A little-known vicar from a Lancashire village will become the first woman to smash through the stained-glass ceiling when she becomes Bishop of Stockport in January.
The Rev Libby Lane, 48, was announced yesterday as the first woman to become a bishop in the Established church. Her appointment comes just a month after church leaders made a historic vote to allow women into the episcopate.
Ms Lane, who is currently Vicar of St Peter’s church in Hale, Greater Manchester, and St Elizabeth’s church in Ashley, Cheshire, was an outsider for the landmark Church of England job. She was not among the bookies’ favourites and has been a dedicated local clergywoman rather than a public figure.
The only mention of the Ms Lane in a national paper until today was a single line in the appointments column of the Daily Telegraph back in 2010, when she had just been made Dean of Women in Ministry for Chester diocese. But yesterday she addressed the nation at a press conference in Stockport, fully aware of her role in the church’s history. Speaking from the town hall, she said the new job was “unexpected and very exciting”. She will be consecrated as the eighth Bishop of Stockport at a ceremony at York Minster in late January.
“I am grateful for, though somewhat daunted by, the confidence placed in me by the Diocese of Chester,” she said. “This is unexpected and very exciting. On this historic day as the Church of England announces the first woman nominated to be Bishop, I am very conscious of all those who have gone before me, women and men, who for decades have looked forward to this moment. But most of all I am thankful to God.”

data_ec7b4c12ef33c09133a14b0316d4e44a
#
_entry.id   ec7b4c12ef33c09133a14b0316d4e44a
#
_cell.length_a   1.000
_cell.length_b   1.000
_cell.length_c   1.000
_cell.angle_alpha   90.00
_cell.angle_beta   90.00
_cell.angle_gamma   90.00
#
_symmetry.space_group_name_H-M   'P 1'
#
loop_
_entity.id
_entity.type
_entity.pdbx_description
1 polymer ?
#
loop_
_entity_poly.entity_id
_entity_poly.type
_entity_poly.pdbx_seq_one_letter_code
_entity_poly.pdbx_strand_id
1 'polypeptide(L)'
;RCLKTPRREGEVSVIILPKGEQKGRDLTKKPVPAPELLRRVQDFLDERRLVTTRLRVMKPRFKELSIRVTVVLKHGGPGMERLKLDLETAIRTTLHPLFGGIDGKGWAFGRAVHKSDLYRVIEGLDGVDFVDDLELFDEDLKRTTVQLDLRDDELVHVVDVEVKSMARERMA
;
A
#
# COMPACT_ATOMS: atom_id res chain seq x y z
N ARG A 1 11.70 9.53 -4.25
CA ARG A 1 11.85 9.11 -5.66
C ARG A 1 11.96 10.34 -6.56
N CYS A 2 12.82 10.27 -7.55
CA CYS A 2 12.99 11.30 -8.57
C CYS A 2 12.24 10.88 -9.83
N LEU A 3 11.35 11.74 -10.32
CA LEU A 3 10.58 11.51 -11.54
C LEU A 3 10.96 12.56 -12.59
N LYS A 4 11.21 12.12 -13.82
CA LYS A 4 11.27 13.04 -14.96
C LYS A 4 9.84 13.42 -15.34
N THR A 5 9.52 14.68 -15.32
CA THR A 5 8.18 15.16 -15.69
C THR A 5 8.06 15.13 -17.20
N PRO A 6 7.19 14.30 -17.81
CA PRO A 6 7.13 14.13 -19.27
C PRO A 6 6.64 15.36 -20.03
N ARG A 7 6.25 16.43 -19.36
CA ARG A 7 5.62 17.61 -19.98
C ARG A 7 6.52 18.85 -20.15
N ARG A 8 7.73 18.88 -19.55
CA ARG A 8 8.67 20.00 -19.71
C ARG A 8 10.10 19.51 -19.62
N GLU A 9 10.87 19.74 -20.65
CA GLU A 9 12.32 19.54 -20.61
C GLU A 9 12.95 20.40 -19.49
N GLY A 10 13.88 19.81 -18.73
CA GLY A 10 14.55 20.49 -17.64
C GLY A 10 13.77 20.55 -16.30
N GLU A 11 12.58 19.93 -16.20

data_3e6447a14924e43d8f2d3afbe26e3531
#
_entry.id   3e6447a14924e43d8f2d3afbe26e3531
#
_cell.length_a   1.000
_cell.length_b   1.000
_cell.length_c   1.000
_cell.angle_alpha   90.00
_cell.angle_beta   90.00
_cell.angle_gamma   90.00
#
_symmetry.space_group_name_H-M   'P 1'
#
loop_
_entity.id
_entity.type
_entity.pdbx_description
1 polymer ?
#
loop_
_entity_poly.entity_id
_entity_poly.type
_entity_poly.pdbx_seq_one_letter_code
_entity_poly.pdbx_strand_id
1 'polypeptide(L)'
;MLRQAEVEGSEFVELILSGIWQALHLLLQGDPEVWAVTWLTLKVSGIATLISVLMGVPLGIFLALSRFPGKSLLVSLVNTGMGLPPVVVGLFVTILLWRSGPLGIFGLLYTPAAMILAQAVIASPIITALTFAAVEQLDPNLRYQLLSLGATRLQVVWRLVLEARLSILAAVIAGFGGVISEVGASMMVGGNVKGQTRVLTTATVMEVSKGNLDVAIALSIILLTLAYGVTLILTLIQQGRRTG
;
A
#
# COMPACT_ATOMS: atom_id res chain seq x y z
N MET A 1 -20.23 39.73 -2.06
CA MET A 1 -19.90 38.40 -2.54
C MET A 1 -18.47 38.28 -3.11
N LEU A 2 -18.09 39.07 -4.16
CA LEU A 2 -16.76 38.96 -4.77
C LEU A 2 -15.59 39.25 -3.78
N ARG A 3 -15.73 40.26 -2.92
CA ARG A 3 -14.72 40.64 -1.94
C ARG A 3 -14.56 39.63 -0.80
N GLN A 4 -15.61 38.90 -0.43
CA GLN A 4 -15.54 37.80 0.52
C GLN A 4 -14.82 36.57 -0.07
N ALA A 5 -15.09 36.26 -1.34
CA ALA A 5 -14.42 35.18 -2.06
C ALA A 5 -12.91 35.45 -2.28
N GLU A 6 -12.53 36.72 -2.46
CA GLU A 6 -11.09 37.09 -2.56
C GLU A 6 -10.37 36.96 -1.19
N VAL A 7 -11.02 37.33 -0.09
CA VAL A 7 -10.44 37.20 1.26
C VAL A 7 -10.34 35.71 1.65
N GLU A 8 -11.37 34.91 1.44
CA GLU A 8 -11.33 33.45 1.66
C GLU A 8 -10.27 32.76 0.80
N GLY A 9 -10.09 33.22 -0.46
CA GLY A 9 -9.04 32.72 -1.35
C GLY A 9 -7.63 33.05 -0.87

David Cameron was among public figures from around the world who welcomed Ms Lane’s new job. The Prime Minister said: “This is an historic appointment and an important step forward for the Church towards greater equality in its senior positions.”
The Archbishop of Canterbury, the Most Revd Justin Welby, said: “I am absolutely delighted that Libby has been appointed to succeed Bishop Robert Atwell as Bishop of Stockport. Her Christ-centred life, calmness and clear determination to serve the church and the community make her a wonderful choice.”
Ordained as a priest in 1994, Ms Lane worked in parish and chaplaincy roles in Blackburn, York and Chester before becoming vicar of St Peter’s Hale and St Elizabeth’s Ashley eight years ago. She has no direct experience of the church’s upper echelons, but is one of eight clergywomen elected as a Participant Observer in the House of Bishops.
As a married mother of two grown-up children, a keen saxophonist, cryptic crossword enthusiast and Manchester United fan, Ms Lane is a reassuringly ordinary parish priest. She met her husband when they were both studying at St Peter’s College Oxford and they were ordained at the same time in 1994.
Their daughter Connie, 20, tweeted a link to news of the appointment yesterday, saying: “THIS IS MY MUMMY!!!!!”
The Bishop of Stockport is a suffragan or assistant bishop post. The next big step will be a woman running her own diocese. Southwell and Nottingham is understood to have women on its shortlist for a new diocesan bishop which is likely to be announced early next year. Oxford is also likely to consider women when the appointments process begins in 2015.
In a bid to make sure that women bishops are introduced into the House of Lords more quickly, a Bill is being presented in Parliament today that will suspend rules which require a minimum decade’s service in the episcopate before being considered. All three major parties have said they will support the Bill.
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